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Tracking and Analytics
Pilot study launched to set new
standards for cell site evidence
Forensic Science Regular Dr Gill Tully is to
launch a pilot study to test the validity of cell
site analysis amid concerns about the way it
is being used by police forces as evidence in
Dr Tully has announced that an unnamed
number of UK forces and private
organisations have now applied to be part of
the initial scientific trials that will act as a
precursor to the formal pilot study for
accreditation of organisations undertaking
cell site analysis. The timescale has been affected by the current lockdown, but the trials will be carried out as soon as possible, with the pilot then able to proceed.
Dr Gill Tully
Tracking and Analytics
Exclusive! Three leading
investigative interviewing experts
debate the complexities of remote
interviews in the current pandemic
To remotely interview or not - that is the
question: Considering the safety, health and
well-being of witnesses, victims and
interviewers by Professor Becky Milne,
Centre of Forensic Interviewing, University of
Portsmouth; Professor Coral Dando, Criminal,
Investigative & Forensic Research Group,
University of Westminster and Dr Kevin Smith, National Crime Agency.
The COVID-19 pandemic lockdown is forcing everyone to seek novel and often virtual or remote solutions for dealing with day-to-day interactions that would normally be face-to-face.
College of Policing offers career
pathway for cyber and digital
The Cyber Digital Career Pathway Project is a
College Of Policing led and Home Office
backed project to create Career Pathways
and professionalisation for Cyber Digital
Investigators across Law Enforcement. Senior
Project Advisor DI Alan Martin explains the
rationale behind the project.
The Cyber Digital Career Pathways Project was created in response to concerns that individuals working on cyber and digital investigations were leaving law enforcement for private industry. It was also highlighted that despite their skills, individuals working in this area were not recognised as specialist professionals. In addition, there were incidents were the veracity of their evidence had been challenged in court.
Current picture of County Lines
criminality highlighted in new research
A new study of current county lines criminality has
been released by Professor Simon Harding who is
Director of the National Centre for Gang Research,
based at University of West London.
The National Centre for Gang Research has been
established to study youth violence and its causes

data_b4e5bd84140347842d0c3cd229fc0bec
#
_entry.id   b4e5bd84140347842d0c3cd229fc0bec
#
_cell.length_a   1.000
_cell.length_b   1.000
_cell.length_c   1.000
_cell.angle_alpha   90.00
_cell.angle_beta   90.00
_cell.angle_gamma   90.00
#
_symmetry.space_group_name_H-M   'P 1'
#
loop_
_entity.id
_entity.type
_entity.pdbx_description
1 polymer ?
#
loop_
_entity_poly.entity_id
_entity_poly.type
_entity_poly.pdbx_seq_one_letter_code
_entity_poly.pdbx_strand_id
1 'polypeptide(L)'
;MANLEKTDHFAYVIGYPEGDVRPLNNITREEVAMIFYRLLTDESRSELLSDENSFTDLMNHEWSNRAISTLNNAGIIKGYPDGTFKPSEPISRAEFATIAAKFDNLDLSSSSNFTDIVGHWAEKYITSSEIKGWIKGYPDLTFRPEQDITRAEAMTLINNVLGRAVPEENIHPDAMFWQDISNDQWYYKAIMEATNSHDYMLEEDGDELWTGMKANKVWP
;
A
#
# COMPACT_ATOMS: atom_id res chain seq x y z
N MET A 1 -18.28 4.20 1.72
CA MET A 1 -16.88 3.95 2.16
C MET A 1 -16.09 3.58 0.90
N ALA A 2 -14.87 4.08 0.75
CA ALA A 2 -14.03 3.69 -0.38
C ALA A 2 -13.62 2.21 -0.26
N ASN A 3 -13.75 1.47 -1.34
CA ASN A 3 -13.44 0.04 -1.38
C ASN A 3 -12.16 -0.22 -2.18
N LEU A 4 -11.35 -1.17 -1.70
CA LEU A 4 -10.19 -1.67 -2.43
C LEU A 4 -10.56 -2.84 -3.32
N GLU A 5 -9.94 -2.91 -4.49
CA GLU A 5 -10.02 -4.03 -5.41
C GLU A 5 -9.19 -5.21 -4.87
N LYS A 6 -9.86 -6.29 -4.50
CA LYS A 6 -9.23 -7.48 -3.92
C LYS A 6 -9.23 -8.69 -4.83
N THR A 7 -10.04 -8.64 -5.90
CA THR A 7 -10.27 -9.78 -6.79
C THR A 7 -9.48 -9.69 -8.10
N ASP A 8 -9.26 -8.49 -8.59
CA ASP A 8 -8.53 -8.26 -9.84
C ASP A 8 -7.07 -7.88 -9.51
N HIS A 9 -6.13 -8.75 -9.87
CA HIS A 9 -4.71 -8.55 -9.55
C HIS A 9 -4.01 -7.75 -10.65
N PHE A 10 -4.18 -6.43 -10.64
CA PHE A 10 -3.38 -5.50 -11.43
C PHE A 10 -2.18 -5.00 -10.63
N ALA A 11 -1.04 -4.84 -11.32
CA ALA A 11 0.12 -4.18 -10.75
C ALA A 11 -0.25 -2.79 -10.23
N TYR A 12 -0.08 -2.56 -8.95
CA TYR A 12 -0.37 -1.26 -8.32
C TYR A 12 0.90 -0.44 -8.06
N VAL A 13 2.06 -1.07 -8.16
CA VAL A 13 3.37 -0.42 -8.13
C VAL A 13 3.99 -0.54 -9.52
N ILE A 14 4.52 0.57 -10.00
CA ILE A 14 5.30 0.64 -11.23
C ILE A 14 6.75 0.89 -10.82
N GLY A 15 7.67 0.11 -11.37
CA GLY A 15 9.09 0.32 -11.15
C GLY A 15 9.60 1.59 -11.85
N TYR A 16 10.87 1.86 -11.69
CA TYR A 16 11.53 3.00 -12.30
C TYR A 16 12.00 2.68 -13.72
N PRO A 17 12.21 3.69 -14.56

so we can inform and contribute to the wider
responses around the issue.
The Centre brings together key gang scholars and practitioners to research and expand our understanding on a range of key issues affecting street gangs, for example: the evolution of UK urban street gangs, changes in UK drugs markets, the impact of social media on gang youth, gang dynamics, weaponisation.
Landmark Bitcoin judgments
classifies cryptocurrencies as
In a case regarding a ransom payment
made in Bitcoins to hackers, who
encrypted an insurance company’s
computer system, the judge Bryan J
concluded that crypto assets such as
Bitcoins are property and can be the
subject of a proprietary injunction.
Litigation experts Steven De Lara and
Coline Grech discuss the implications of this landmark judgement.
In reaching his conclusion, the judge considered and endorsed much of the reasoning in the UK Jurisdiction Taskforce's legal statement on cryptoassets and smart contracts of November 2019.
• New technology used to convict man for
infecting police with COVID-19
• Fake coronavirus emails scams emerge
as worrying new fraud trend
• Europol report warns human traffickers
are finding new ways to lure victims
• Criminal network serving 50 years ‘bird’
for importing cocaine in chicken
• Home Office to publish paper into
group-based child sexual exploitation
• Interpol forms a global alliance to
highlight cyber threats during Pandemic
• National Crime Agency recovers
$8 million linked to international organised crime
• New software uses artificial intelligence to investigate human trafficking cases
New software uses artificial
intelligence to investigate
human trafficking cases
Investigators can now search multiple
hard-to-access online sources to detect
human trafficking activity using
cutting-edge new software.
The TellFinder software uses artificial
intelligence to search thousands of
hours of content to both identify victims and criminal networks on the deep web. As the deep web is a hidden area of the internet that is not indexed by standard search engines, it proves challenging for investigators to access.
Using the TellFinder software can help investigators identify patterns across postings from review forums, discussion boards and advertisements that they would usually find difficult or impossible to access. It is trained to decipher so called ‘messy data’ such as phone numbers and aliases giving investigators the ability to search across hundreds of sites.
Dark Web Investigations
Authorship Analysis Techniques
Online Training Workshop
2 July 2020
10am - 4pm (BST)
Join the Investigator for this exclusive
dark web training event run by: Amanda Towler from world-leading dark web experts Hyperion Gray LIVE from the USA alongside Professor Jack Grieve, Corpus Linguistics expert from the University of Birmingham LIVE from the UK.
• Joint training conducted LIVE on Microsoft Teams from experts from the USA and UK
• A one-day event aimed at dark web investigators and other cyber investigators from across the world who are proficient at working on the dark web and who want to broaden their practical skills